Moderator Sharon Hollis has written to Immigration Minister Peter Dutton to ask that he reconsider deporting Sheryil Allen, a 50-year-old woman with autism, and her 80-year-old mother Florence Allen to India, which would mean leaving behind the rest of their family in Australia.
“Forced separation would do irreparable harm to Sheryil and Florence who are both vulnerable on account of intellectual disability and old age respective,” the letter written to Mr Dutton on behalf of the Synod of Victoria and Tasmania states.
Florence and Sheryil have resided in Australia since 2012 and live with synod employee Jacqueline Vanderholt, who applied to get her mother and daughter permanent residency.
This was denied because it was ruled Sheryil’s autism could be a potential burden to the Australian taxpayer, even though Ms Vanderholt and other family members have taken full responsibility for her care.
“The family has indicated they are in a position of financial self-sufficiency to care for both Sheryil and Florence,” the synod’s letter reads.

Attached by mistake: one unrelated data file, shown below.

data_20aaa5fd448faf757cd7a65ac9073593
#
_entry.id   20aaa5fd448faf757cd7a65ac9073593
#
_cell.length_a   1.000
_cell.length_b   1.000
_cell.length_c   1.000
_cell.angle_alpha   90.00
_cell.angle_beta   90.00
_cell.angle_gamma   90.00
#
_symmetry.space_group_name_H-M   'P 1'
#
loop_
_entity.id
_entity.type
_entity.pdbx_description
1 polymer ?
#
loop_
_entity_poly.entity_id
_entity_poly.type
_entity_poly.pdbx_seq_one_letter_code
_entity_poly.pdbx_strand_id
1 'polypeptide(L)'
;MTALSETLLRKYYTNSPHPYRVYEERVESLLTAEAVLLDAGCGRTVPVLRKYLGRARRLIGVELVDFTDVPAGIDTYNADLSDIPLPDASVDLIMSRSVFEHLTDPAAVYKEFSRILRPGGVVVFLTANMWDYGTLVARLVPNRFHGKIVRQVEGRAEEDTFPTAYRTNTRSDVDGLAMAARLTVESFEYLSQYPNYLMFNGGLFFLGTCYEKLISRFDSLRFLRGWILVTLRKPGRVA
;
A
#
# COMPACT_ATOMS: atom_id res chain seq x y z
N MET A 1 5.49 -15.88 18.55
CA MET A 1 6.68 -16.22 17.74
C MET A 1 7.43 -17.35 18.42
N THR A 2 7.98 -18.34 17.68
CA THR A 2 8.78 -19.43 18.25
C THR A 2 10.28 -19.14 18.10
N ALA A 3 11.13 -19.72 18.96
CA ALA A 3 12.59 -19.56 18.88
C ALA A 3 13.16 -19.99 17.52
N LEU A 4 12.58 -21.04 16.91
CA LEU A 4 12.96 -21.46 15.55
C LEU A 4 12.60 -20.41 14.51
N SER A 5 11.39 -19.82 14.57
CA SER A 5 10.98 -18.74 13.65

“My autistic sister has very simple needs which the family can easily provide,” Ms Vanderholt wrote on the change.org petition site.
“A walk in the park, a drive down the countryside, playing with her dolls and most importantly to be surrounded by her family. She loves her nieces and nephews immensely.
“Having an autistic aunt in our children’s midst has etched their characters enabling them to be true value-driven Australian citizens. “
Sheryil and Ms Vanderholt’s four brothers all live in Melbourne and there are no relatives left in India.
Ms Vanderholt says without any family in India to help her ageing mother Sheryil will have to be placed into institutional care.
“This would cause her great trauma, despair and inconsolable grief as she has never lived a life without her family and has no understanding of any other language other than English (being the language always spoken at home even in India),” Ms Vanderholt writes.
Ms Vanderholt’s appeal to Mr Dutton for special ministerial intervention on compassionate grounds was rejected at the end of August, meaning Florence and Sheryil could face deportation on 3 October.
Both the ABC and SBS have produced stories on the family’s plight and there has been widespread social media support for Florence and Sheryil to stay.
An online petition asking for that to happen has gathered 42,104 supporters at the time of writing.